Dear Visual Diary: The Inka Trail
Don’t let the humble trail map carved into wood fool you. Ahead of you are 4 long days of calf-burning ups and knee-shattering downs. The prize — Machupicchu.
Words as written in my diary, 2006.
Day 1 — The “Easy” Day
After disembarking from our bus (not as sexy sounding as a train is it?) we simply flashed our passports, crossed over to the wrong side of the tracks, and were on our way.
Hikers are required by law to walk the Inka trail with the aid of a guide, which for our budget means doing it in a group mostly comprised of loud Canadians. And for every 3 loud Canadians I can count there seems to be a solitary Peruvian porter lumped with the task of carrying our bullshit luggage from camp to camp – mainly so that the women who packed too much may powder their noses of an evening. Poor porters.
We followed a creek most of the way and the so-called ‘easy’ day actually proved to be less challenging than I’d imagined. Saying that, we did walk 9kms to a small town called ‘Wayllabamba’ — and my legs know it. We were pleasantly surprised by the local ‘discoteca’ and their supply of cerveza. It only comes in one size — “grande!” Snooze button.
Day 2 — The “Challenging” Day
I don’t know how I didn’t realise the seemingly impassable chain of mountains we slept under were the very mountains that would challenge us today. Challenge is an understatement. The only way was up — as the crow flies, we only walked 3 kilometres, yet, we went up over a kilometre.
It’s clear the one’s who are cut out for the walk and the one’s who should just catch the train to Machupicchu. About seven of us excelled and left the other’s behind on the way to the first pass and a place the locals translate to mean “Dead Woman’s Parts” — it’s a knoll at the top that resembles a nipple. Creepy.
At the top we made visual contact with our campsite (even though it was about a million steps down the valley). The porters had caught up with us, and I decided to compete with them — me with my day bag, and them with 60kgs of our useless junk on their backs. They won. Their usual pace is to run, they only walk when they’re tired. So basically I ran down a couple of thousand steps, and it felt good. The campsite sits by a creek that runs from a lake nestled in the mountains. Sleep.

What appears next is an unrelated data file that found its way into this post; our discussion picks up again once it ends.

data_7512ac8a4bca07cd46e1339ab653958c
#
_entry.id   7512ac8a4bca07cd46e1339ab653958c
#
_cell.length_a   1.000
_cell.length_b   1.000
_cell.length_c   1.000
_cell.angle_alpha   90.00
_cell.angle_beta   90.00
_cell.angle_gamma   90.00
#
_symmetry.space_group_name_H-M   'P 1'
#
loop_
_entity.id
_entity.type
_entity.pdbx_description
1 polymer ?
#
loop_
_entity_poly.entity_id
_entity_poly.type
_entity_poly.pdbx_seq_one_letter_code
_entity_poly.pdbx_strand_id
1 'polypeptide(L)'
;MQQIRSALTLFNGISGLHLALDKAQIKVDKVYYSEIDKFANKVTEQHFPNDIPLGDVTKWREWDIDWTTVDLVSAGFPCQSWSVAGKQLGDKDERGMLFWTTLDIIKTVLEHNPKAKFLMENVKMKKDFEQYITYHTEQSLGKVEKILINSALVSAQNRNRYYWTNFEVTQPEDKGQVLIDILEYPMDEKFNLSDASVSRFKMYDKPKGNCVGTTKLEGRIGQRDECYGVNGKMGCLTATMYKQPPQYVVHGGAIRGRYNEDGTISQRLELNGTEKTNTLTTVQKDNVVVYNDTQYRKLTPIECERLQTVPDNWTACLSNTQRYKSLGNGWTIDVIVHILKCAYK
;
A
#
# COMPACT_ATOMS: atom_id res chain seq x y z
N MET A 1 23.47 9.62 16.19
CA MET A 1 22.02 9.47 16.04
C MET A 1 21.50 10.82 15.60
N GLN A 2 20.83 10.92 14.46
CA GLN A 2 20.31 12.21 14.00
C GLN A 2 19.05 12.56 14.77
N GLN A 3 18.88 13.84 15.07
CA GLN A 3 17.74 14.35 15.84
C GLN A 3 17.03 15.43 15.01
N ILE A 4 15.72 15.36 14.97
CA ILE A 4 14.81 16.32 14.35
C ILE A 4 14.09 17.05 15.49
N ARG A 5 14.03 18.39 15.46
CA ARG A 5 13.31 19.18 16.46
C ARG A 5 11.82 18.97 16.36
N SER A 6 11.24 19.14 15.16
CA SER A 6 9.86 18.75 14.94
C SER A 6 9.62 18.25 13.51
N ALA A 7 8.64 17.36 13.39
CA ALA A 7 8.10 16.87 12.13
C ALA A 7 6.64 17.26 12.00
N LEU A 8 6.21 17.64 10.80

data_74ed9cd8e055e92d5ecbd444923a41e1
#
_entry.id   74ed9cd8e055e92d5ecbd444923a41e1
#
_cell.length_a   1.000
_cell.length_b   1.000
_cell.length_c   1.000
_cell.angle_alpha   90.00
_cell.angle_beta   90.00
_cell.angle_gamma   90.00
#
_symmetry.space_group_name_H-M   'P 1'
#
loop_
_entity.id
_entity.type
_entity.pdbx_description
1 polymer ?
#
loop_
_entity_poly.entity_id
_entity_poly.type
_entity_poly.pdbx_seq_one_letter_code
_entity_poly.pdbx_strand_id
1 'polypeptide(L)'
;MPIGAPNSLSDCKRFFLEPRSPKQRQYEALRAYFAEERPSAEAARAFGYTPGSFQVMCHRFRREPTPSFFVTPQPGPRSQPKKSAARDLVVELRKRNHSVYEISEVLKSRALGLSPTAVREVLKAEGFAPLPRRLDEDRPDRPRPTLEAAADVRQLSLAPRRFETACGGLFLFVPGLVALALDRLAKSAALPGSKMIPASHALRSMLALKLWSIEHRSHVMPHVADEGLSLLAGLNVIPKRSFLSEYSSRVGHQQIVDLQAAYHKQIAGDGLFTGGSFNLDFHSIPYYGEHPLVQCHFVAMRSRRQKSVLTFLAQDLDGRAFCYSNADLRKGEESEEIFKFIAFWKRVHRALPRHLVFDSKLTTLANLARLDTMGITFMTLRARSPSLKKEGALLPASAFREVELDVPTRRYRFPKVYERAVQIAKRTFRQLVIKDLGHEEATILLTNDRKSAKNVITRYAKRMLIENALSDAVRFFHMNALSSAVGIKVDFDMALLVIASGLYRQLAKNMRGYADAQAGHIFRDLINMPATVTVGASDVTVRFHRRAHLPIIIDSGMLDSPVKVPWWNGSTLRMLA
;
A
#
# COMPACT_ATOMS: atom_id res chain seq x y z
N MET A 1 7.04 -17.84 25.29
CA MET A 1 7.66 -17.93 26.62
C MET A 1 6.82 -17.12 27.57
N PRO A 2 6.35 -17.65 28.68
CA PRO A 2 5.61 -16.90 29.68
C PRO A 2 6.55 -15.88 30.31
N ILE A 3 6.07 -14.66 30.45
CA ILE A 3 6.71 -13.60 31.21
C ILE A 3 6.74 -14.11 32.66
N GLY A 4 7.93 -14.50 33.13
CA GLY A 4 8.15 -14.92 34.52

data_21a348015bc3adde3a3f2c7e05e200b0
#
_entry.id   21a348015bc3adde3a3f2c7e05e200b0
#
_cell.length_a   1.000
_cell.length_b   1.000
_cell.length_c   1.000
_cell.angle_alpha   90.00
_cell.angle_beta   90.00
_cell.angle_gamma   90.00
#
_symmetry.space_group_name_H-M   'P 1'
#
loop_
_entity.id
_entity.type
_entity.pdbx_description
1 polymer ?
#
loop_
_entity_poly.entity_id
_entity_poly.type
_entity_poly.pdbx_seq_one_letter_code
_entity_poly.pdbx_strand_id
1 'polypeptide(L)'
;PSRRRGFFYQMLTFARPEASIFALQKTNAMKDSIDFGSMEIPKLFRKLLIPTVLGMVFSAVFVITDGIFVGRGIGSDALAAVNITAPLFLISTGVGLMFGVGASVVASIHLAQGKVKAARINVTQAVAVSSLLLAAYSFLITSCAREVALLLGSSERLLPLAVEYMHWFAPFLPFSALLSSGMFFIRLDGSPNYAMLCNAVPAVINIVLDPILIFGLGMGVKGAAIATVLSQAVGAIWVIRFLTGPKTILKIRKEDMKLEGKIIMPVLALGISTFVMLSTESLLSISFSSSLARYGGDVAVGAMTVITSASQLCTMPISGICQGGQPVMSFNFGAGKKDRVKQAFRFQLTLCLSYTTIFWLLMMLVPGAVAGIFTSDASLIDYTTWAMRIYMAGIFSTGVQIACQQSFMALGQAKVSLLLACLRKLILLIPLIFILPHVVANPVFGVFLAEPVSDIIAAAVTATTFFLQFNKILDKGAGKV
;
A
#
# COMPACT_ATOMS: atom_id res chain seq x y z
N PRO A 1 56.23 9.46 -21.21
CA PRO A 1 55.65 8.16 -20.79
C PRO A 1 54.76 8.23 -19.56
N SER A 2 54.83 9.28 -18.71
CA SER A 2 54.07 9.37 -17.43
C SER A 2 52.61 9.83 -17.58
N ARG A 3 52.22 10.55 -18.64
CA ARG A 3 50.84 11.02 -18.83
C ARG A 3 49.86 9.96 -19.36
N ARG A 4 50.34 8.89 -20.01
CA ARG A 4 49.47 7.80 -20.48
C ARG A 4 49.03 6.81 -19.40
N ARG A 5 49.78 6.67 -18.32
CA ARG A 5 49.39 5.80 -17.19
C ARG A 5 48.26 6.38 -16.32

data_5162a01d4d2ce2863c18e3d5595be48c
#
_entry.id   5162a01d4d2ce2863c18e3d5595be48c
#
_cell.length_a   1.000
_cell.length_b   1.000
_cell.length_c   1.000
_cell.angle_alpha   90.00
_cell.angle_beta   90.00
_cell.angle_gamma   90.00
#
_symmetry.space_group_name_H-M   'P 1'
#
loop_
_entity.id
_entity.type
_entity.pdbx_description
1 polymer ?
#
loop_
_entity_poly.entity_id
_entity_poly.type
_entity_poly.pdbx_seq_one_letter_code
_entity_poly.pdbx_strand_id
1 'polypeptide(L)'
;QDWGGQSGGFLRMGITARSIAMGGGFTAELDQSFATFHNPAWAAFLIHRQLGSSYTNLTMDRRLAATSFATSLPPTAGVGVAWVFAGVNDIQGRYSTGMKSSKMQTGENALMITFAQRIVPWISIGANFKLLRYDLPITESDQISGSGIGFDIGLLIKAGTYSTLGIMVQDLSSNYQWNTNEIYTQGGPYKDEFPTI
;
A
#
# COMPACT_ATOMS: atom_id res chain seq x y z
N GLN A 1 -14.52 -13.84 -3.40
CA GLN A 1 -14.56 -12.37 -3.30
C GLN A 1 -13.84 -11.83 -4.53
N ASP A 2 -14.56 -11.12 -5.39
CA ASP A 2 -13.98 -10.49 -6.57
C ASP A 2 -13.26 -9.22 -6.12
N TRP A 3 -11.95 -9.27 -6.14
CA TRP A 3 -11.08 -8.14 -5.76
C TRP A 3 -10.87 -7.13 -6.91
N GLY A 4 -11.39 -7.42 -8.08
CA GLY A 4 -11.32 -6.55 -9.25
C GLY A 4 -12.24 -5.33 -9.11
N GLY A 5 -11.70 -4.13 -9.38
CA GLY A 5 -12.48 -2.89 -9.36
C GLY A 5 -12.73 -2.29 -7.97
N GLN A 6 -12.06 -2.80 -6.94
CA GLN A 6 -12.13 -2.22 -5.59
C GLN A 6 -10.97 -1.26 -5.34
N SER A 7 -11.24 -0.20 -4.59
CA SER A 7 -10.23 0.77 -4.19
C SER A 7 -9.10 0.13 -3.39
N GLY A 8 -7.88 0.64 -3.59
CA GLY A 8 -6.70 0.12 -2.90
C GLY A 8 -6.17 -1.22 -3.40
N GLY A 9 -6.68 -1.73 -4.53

Day 3 — The ‘Unforgettable’ Day
Today we would walk about 15 kms of ups and downs on what they call the Inka Flats… flat my arse. We explored some smaller ruins before having lunch. It’s funny. For such an isolated place, everything smells like piss. It seems someone has pissed on the track every couple of hundred metres, which also gives you an idea of how many people walk the track every day. After lunch we had a huge descent (again) so I decided to run (again) only this time my left knee had had enough and I hobbled into camp.
Hot showers! Cold beers!
We shouted the porters a beer each and slept with clean consciences. Tomorrow would see us hike a short distance to Machupicchu.
Day 4 — The “Machupicchu” Day
4am. We got up in the dark and started hiking with torches towards the ‘Sun Gate’ where the Inka’s were able to tell the time and date, also a great view of the ruins below. We decided to make it to the ruins by sunrise… disaster! Matt sprained his ankle in the dark with about 1km to go! Poor fella. Poor tour leader too. After hopping for a short while, Russell had to piggy back all 90kgs of Matt down the mountain. All in all a great start to the day!
The ruins are beautiful, though they are overrun by tourists who take the train and bus up. You can’t help but feel totally ripped off having walked for 4 days only to be pipped at the gate by overweight tourists! Still, we did get to see a llama threesome before we headed home.
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